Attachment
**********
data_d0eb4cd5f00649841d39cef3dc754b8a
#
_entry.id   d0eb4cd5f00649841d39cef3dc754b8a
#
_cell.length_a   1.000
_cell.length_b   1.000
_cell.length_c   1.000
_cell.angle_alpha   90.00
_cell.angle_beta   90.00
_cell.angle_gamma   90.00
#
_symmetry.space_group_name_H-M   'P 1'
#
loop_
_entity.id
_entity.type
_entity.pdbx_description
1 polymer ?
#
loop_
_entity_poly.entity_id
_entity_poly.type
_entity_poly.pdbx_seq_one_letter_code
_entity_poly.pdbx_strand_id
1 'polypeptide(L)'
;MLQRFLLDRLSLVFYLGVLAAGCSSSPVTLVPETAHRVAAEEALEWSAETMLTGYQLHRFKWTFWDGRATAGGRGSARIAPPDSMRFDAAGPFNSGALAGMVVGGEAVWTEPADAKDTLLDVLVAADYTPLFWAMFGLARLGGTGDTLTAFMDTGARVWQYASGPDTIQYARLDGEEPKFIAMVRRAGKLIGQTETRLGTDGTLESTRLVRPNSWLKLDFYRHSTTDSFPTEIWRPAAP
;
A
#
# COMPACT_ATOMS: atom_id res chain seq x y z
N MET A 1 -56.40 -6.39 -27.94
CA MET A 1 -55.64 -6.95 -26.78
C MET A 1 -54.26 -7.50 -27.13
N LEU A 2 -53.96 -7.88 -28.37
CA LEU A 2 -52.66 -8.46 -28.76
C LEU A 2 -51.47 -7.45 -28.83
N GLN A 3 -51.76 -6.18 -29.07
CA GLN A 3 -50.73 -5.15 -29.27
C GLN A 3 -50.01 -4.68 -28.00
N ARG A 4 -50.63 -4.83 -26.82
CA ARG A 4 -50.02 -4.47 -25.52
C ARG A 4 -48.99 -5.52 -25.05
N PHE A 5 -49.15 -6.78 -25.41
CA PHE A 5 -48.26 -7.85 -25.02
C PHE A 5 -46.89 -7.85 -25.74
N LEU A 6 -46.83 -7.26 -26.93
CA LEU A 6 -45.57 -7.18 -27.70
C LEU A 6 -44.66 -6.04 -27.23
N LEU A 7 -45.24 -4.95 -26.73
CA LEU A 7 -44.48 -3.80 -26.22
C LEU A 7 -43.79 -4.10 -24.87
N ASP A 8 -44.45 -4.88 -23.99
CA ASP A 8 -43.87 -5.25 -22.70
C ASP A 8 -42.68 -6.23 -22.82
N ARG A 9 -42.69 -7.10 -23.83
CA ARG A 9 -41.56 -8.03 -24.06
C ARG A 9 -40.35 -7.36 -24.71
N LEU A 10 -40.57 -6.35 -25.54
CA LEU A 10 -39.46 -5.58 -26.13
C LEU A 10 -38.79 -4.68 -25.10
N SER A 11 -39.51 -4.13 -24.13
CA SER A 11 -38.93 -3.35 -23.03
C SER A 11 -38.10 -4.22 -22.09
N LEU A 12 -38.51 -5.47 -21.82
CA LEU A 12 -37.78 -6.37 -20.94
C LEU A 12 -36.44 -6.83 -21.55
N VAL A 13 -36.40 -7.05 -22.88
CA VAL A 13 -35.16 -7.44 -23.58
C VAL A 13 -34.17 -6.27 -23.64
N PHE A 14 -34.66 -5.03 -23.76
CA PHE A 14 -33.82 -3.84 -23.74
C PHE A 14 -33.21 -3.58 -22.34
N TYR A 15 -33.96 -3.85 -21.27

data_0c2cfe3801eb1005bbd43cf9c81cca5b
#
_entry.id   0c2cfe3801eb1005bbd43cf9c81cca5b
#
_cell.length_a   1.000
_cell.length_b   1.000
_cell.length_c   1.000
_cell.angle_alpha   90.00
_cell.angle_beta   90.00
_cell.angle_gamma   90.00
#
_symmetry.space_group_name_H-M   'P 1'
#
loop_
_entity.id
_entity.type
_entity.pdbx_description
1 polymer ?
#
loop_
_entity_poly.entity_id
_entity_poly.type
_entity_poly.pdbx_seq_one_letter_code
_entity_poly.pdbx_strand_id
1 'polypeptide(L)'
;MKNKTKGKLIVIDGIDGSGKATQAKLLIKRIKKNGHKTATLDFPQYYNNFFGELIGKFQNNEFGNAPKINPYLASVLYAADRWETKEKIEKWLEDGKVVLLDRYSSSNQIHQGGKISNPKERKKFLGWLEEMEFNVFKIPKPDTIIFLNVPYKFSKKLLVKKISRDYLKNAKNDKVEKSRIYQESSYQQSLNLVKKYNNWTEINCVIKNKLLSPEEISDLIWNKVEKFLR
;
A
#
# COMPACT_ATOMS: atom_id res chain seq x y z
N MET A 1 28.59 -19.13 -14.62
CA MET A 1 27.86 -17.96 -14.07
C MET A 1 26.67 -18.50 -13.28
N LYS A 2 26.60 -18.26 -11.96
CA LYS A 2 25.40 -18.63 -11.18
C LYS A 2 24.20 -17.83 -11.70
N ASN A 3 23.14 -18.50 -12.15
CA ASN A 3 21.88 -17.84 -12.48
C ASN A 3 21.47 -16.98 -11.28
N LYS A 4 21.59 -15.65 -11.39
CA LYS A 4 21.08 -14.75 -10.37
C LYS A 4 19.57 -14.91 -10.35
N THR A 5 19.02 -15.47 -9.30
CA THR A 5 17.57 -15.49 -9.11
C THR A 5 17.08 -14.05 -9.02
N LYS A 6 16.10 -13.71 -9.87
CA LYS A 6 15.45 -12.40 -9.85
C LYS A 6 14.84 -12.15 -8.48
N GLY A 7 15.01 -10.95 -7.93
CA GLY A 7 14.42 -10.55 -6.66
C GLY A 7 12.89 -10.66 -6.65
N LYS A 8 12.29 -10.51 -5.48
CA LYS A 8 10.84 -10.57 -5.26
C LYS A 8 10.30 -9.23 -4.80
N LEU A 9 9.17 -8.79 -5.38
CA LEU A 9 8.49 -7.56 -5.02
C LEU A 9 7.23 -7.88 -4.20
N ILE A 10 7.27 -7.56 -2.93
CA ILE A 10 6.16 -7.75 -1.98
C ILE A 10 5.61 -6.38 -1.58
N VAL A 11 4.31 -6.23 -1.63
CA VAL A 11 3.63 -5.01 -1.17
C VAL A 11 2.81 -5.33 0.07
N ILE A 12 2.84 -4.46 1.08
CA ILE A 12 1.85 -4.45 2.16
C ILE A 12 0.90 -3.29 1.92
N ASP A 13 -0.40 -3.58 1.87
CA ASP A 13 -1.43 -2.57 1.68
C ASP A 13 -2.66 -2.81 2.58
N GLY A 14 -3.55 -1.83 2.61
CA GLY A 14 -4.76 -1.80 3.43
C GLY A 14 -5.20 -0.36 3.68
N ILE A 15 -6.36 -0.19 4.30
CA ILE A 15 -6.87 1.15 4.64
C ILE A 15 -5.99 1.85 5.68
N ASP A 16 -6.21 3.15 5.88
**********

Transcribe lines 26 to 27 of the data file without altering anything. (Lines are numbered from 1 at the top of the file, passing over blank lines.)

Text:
;MLQRFLLDRLSLVFYLGVLAAGCSSSPVTLVPETAHRVAAEEALEWSAETMLTGYQLHRFKWTFWDGRATAGGRGSARIAPPDSMRFDAAGPFNSGALAGMVVGGEAVWTEPADAKDTLLDVLVAADYTPLFWAMFGLARLGGTGDTLTAFMDTGARVWQYASGPDTIQYARLDGEEPKFIAMVRRAGKLIGQTETRLGTDGTLESTRLVRPNSWLKLDFYRHSTTDSFPTEIWRPAAP
;